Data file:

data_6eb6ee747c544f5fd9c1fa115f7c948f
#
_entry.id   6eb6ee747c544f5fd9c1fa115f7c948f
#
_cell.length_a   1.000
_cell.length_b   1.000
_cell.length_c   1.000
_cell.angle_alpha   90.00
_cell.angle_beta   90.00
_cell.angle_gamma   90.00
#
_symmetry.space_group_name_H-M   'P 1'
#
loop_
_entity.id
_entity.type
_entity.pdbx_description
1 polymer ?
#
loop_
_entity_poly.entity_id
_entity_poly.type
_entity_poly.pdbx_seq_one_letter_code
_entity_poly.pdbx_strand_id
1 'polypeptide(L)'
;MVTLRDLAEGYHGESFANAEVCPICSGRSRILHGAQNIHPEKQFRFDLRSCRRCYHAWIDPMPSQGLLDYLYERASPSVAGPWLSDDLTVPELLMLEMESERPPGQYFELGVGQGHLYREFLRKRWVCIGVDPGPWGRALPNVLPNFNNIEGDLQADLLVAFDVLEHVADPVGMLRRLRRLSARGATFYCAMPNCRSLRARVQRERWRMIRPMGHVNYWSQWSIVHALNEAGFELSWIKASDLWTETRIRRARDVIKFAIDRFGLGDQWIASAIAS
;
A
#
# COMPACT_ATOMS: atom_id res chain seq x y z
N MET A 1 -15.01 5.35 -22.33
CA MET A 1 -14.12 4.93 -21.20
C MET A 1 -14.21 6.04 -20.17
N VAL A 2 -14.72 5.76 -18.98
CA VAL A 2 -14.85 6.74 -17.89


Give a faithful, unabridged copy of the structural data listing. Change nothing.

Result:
data_6eb6ee747c544f5fd9c1fa115f7c948f
#
_entry.id   6eb6ee747c544f5fd9c1fa115f7c948f
#
_cell.length_a   1.000
_cell.length_b   1.000
_cell.length_c   1.000
_cell.angle_alpha   90.00
_cell.angle_beta   90.00
_cell.angle_gamma   90.00
#
_symmetry.space_group_name_H-M   'P 1'
#
loop_
_entity.id
_entity.type
_entity.pdbx_description
1 polymer ?
#
loop_
_entity_poly.entity_id
_entity_poly.type
_entity_poly.pdbx_seq_one_letter_code
_entity_poly.pdbx_strand_id
1 'polypeptide(L)'
;MVTLRDLAEGYHGESFANAEVCPICSGRSRILHGAQNIHPEKQFRFDLRSCRRCYHAWIDPMPSQGLLDYLYERASPSVAGPWLSDDLTVPELLMLEMESERPPGQYFELGVGQGHLYREFLRKRWVCIGVDPGPWGRALPNVLPNFNNIEGDLQADLLVAFDVLEHVADPVGMLRRLRRLSARGATFYCAMPNCRSLRARVQRERWRMIRPMGHVNYWSQWSIVHALNEAGFELSWIKASDLWTETRIRRARDVIKFAIDRFGLGDQWIASAIAS
;
A
#
# COMPACT_ATOMS: atom_id res chain seq x y z
N MET A 1 -15.01 5.35 -22.33
CA MET A 1 -14.12 4.93 -21.20
C MET A 1 -14.21 6.04 -20.17
N VAL A 2 -14.72 5.76 -18.98
CA VAL A 2 -14.85 6.74 -17.89